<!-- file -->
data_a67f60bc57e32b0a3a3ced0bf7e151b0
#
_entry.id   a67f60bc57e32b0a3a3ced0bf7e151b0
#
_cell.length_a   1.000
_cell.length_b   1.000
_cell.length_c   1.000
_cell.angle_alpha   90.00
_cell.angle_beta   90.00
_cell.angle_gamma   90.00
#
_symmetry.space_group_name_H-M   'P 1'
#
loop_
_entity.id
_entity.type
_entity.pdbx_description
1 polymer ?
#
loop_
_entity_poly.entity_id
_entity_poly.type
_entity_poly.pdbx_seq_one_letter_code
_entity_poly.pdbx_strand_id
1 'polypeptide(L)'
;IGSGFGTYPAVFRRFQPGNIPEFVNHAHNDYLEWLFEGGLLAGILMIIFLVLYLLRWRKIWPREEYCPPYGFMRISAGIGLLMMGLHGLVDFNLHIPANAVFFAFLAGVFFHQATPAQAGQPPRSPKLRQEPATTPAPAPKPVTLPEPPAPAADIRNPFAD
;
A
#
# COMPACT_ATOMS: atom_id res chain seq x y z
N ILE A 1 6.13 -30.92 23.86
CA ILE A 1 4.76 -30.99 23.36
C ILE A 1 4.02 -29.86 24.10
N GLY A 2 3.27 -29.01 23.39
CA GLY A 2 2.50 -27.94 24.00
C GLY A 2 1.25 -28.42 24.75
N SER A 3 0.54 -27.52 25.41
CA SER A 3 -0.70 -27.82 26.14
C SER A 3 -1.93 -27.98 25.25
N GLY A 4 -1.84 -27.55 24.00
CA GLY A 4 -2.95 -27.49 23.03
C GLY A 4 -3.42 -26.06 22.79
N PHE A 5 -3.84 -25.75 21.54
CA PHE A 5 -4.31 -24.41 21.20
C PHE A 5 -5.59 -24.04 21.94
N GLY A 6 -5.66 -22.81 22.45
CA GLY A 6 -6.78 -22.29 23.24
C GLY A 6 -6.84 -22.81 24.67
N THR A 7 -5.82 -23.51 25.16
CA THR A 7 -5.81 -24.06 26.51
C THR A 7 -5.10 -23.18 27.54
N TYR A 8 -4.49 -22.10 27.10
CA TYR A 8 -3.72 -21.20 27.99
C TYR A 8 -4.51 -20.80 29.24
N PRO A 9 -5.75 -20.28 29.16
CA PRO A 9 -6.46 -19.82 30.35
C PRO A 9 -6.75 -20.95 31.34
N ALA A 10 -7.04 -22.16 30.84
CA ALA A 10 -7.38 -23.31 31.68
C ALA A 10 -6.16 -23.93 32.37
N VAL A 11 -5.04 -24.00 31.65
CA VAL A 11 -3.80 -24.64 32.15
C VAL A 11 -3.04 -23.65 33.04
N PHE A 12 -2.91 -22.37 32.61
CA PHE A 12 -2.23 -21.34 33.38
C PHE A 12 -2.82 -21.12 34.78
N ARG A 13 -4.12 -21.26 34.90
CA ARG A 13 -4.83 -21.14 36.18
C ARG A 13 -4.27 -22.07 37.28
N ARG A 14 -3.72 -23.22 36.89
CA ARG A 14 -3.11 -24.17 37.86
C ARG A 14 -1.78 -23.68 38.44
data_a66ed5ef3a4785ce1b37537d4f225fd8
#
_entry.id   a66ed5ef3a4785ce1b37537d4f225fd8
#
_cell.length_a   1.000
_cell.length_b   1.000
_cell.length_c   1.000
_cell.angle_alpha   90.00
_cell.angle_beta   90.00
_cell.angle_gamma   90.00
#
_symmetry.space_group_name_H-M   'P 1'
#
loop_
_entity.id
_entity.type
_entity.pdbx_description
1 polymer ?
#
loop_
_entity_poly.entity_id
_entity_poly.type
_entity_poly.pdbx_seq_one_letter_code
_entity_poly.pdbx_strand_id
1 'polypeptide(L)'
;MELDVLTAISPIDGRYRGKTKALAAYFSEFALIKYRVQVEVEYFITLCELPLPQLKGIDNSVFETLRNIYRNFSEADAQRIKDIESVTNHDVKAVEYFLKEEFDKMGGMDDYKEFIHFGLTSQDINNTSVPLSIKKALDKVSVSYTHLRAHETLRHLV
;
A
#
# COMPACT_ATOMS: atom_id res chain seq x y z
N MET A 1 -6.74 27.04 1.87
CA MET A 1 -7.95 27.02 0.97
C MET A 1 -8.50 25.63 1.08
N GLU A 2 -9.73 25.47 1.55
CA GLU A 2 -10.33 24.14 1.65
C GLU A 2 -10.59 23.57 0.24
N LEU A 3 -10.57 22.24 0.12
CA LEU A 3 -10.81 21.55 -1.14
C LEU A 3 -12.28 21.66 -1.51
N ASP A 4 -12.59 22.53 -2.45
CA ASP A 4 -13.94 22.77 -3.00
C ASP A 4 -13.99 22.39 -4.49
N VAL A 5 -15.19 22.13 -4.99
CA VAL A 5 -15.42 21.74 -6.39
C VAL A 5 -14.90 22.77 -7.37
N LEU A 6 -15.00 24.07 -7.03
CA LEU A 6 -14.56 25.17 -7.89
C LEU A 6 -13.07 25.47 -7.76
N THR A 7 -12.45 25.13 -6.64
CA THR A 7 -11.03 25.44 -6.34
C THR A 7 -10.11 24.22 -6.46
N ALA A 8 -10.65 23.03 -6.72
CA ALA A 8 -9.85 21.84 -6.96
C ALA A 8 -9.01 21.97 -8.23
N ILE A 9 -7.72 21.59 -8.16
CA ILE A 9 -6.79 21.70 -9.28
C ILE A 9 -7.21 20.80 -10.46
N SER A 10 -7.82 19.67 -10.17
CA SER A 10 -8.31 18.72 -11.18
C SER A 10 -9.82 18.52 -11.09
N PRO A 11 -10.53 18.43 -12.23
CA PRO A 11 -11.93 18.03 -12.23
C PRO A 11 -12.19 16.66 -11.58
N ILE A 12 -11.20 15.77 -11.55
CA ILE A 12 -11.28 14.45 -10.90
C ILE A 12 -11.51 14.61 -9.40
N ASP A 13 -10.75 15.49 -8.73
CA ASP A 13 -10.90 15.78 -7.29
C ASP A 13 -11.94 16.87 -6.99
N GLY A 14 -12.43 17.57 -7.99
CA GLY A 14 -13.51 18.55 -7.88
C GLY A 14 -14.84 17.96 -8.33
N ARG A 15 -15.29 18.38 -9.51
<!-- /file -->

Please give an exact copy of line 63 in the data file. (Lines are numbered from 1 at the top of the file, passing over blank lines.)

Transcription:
C VAL A 11 -3.04 -23.65 33.04